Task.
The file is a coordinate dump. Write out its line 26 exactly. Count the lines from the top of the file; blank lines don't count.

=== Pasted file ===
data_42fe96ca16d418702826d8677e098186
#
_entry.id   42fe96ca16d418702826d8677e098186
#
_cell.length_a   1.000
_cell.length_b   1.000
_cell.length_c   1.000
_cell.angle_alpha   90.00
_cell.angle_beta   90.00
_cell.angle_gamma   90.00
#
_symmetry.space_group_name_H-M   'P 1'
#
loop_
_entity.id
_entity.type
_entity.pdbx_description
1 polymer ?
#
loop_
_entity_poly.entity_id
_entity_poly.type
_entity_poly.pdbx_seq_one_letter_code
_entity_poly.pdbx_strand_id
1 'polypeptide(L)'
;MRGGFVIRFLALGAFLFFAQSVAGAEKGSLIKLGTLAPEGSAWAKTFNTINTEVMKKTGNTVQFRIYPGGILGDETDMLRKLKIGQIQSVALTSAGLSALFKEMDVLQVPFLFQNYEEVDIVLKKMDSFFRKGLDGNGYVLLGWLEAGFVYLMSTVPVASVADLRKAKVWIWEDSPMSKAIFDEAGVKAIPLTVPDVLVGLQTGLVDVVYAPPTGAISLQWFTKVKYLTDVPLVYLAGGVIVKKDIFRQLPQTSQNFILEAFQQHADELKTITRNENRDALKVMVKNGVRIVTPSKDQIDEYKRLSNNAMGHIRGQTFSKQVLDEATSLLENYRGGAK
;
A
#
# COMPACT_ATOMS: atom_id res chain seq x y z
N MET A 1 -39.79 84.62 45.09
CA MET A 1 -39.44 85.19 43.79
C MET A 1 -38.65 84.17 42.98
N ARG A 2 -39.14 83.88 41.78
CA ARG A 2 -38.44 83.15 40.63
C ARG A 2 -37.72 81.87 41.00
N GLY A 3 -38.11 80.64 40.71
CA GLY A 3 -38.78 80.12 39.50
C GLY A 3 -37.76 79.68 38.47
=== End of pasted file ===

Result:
;MRGGFVIRFLALGAFLFFAQSVAGAEKGSLIKLGTLAPEGSAWAKTFNTINTEVMKKTGNTVQFRIYPGGILGDETDMLRKLKIGQIQSVALTSAGLSALFKEMDVLQVPFLFQNYEEVDIVLKKMDSFFRKGLDGNGYVLLGWLEAGFVYLMSTVPVASVADLRKAKVWIWEDSPMSKAIFDEAGVKAIPLTVPDVLVGLQTGLVDVVYAPPTGAISLQWFTKVKYLTDVPLVYLAGGVIVKKDIFRQLPQTSQNFILEAFQQHADELKTITRNENRDALKVMVKNGVRIVTPSKDQIDEYKRLSNNAMGHIRGQTFSKQVLDEATSLLENYRGGAK